Stairs are a very important feature of a home, and a great amount of care should be used in designing them. How they look in the home really makes an impression on the looks of the whole house. They can’t be considered as a separate and unrelated piece of furniture, decorated with carvings and useless ornaments, but must have a distinct relation to the interior trim. A fancy staircase certainly does not go well with plain trim, and the reverse is also true.
Experienced drafters and designers, when designing a home for a client who has the extra money to spend, will draw up a distinctive staircase for that individual house; but when you have to keep the expenses down, will specify a stock stair of some good mill-work company. Catalogs will show a great variety of stock designs suitable for any scheme of interior decoration, and sold at a reasonable price because they are made up in quantities, whereas a single stair will cause so much extra labor that it costs too much for the average home.
|In Figure 28 above, we are showing a simple designed staircase, and label its various parts. A study of it and the following images will make its definitions clear. The staircase is the complete stair. The stairway is the space taken up by the staircase. The stair well is the opening in the upper floor through which a person passes in going up the stairs. The rise is the vertical height of the stairs, measured from the top of the lower floor to the top of the upper. The run is the horizontal length over the floor that the stairs will occupy. The pitch is the angle of inclination of the stairs. The horizontal surface of each step is called the tread, and the vertical surface is the riser.|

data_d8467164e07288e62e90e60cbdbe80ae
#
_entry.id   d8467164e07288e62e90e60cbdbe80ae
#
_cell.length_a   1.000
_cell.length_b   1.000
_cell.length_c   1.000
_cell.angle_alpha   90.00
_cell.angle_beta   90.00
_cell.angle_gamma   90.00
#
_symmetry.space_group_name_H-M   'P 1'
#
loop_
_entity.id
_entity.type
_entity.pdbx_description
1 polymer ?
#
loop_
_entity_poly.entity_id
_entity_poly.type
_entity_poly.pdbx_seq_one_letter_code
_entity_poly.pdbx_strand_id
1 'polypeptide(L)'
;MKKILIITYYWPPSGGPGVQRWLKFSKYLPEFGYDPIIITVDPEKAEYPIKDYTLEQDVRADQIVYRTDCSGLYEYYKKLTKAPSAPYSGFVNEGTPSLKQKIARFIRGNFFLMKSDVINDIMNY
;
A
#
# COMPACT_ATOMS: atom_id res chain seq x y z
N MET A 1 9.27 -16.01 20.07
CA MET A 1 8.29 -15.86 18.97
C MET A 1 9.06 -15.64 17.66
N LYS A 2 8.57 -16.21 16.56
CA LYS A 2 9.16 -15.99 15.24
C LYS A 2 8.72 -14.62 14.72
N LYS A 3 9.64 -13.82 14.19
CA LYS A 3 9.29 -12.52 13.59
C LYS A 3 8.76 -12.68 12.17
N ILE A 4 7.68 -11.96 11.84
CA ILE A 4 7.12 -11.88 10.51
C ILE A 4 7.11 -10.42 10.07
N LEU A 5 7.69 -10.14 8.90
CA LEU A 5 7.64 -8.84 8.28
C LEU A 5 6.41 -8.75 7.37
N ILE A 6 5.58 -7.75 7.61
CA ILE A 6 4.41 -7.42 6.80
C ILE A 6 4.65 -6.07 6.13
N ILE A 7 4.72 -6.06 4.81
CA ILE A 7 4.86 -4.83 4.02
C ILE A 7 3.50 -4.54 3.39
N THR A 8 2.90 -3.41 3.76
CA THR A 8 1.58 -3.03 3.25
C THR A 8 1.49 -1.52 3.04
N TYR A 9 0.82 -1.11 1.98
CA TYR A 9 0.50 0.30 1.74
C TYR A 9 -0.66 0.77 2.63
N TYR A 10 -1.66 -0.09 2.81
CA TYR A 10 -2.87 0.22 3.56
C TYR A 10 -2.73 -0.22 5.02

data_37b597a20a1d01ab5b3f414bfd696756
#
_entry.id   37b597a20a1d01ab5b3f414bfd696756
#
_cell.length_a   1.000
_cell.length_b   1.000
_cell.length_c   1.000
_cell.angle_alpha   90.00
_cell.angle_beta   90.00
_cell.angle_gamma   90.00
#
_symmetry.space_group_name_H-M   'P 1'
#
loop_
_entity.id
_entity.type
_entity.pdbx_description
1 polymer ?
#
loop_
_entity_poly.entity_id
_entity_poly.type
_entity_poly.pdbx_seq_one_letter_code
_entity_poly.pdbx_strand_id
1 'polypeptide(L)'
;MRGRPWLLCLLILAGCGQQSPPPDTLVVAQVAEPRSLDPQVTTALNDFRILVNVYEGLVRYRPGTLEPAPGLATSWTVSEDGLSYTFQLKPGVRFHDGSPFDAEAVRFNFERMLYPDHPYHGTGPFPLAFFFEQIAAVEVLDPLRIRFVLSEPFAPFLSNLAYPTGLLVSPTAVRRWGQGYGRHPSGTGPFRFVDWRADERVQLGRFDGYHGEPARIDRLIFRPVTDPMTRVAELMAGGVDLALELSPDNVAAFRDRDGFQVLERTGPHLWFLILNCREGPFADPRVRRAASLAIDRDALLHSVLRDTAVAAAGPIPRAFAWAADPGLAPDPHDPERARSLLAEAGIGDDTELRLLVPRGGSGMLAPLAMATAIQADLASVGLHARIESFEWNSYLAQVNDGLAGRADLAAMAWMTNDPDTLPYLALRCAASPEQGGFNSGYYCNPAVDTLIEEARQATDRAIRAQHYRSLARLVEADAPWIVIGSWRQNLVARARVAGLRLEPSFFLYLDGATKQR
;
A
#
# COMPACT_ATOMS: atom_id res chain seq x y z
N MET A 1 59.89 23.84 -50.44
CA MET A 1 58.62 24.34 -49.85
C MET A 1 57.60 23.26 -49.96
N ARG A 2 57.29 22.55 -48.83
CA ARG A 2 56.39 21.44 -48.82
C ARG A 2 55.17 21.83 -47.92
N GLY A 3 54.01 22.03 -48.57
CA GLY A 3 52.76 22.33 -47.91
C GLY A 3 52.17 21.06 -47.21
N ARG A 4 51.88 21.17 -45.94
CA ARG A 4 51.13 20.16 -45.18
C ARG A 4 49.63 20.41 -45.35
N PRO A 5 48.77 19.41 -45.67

The rise of each step is the vertical height from the upper face of one step to the upper face of the next. The run of each step is the horizontal distance from the front face of one riser to the front face of the next. Do not confuse these with the rise and run of the staircase. The string board is the board forming the side of the staircase and supporting the ends of the steps. A stair rail is placed at the outer edge of the stairs to assist in climbing and as a matter of safety. It is supported by spindle-like balusters, which are mortised into each tread. Newels are posts placed at the ends and turns to which the rails run. They also help to support the strings. A starting newel, an angle newel, and sections of common stair rails are illustrated in Figure 29.
The images below also illustrate various types of common stairs in plan view. The walls are represented by parallel lines scaling 4 to 6 inches apart, and only the treads of each step are seen. The first is a box stair, entirely enclosed by walls. The second and third show two types of dog-legged, or winding stairs, following the walls on one side and carrying a rail on the open side. The winders are triangular in shape, and, on the line of travel, that is, the path that a person follows in ascending the stairs, must be the same width as the treads. The last plan is of an open newel stair, and illustrates how the short flights end upon platforms, and how the railing forms a well in the center. This form of stair takes up considerable space, but its artistic possibilities are limitless; so it’s often used.
Usually stairs range in width from 3′-0′ to 4′-0′, depending, of course, upon the size of the rooms of the house.